Our exit game defines a set of “exitable outputs” given a transaction$ t. For example, spent outputs are not exitable in our rules. We formally define the properties that this game must satisfy. We call these properties “safety” and “liveness”, because they’re largely analogous.
The safety rule, in English, says “if an output was exitable at some time and is not spent in a later transaction, then it must still be exitable”. If we didn’t have this condition, then it might be possible for a user to receive money but not be able to spend or exit from it later.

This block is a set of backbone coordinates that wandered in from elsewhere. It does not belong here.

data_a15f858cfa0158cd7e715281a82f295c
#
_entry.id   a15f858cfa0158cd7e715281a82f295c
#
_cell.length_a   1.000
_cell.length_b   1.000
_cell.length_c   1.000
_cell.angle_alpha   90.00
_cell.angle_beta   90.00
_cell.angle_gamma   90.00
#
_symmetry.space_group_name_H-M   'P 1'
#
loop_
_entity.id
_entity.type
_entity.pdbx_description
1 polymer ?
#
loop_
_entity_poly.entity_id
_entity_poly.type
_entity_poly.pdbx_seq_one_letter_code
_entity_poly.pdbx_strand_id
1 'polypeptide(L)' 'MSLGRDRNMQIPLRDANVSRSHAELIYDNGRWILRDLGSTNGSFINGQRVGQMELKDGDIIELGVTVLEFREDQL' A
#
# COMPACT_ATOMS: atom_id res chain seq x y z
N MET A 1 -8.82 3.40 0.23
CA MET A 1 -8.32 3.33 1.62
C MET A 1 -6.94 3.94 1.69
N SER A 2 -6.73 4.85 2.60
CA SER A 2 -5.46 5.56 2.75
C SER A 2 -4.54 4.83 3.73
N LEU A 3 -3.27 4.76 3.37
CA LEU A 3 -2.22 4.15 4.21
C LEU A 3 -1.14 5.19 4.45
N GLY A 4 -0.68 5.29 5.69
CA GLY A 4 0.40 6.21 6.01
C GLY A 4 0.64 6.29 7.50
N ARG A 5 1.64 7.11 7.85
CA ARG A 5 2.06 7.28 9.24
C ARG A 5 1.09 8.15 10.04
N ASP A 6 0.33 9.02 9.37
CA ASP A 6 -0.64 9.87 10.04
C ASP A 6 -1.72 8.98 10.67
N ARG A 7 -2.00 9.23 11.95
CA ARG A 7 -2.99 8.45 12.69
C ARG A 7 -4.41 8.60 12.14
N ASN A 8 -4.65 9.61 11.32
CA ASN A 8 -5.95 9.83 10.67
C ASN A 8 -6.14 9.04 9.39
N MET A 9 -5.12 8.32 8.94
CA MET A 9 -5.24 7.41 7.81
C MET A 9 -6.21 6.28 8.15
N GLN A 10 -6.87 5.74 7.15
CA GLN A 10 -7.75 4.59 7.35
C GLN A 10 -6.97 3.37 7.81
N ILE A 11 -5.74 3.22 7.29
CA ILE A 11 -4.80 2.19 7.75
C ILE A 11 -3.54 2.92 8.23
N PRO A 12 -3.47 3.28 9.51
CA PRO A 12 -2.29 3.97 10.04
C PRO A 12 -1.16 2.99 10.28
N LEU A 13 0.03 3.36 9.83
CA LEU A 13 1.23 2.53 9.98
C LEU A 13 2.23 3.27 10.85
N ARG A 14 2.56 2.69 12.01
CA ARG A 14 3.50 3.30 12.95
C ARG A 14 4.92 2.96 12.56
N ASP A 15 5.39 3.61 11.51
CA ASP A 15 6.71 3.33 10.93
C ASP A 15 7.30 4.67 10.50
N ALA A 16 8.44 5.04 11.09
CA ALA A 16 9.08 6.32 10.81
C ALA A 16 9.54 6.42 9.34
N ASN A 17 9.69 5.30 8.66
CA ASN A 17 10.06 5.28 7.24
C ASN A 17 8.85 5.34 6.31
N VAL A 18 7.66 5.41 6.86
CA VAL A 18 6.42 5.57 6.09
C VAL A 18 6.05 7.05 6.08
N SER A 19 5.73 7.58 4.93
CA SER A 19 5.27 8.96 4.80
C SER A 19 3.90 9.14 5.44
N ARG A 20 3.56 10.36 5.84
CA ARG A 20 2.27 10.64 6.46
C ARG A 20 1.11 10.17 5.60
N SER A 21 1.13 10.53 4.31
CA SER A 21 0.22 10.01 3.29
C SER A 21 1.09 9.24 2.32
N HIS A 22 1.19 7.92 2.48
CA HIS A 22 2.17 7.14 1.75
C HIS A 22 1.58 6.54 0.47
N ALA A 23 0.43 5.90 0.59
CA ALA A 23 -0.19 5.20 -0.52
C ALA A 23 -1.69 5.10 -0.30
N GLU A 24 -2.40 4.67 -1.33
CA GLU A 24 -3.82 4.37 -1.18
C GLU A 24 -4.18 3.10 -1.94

The liveness rule basically says that “if an output was exitable at some time and is spent later, then immediately after that spend, either it’s still exitable or all of the spend’s outputs are exitable, but not both”.
The second part probably makes sense - if something is spent, then all the resulting outputs should be exitable. The first case is special - if the spend is invalid, then the outputs should not be exitable and the input should still be exitable. So a short way to describe “liveness” is that all “canonical” transactions should impact the set of exitable transactions.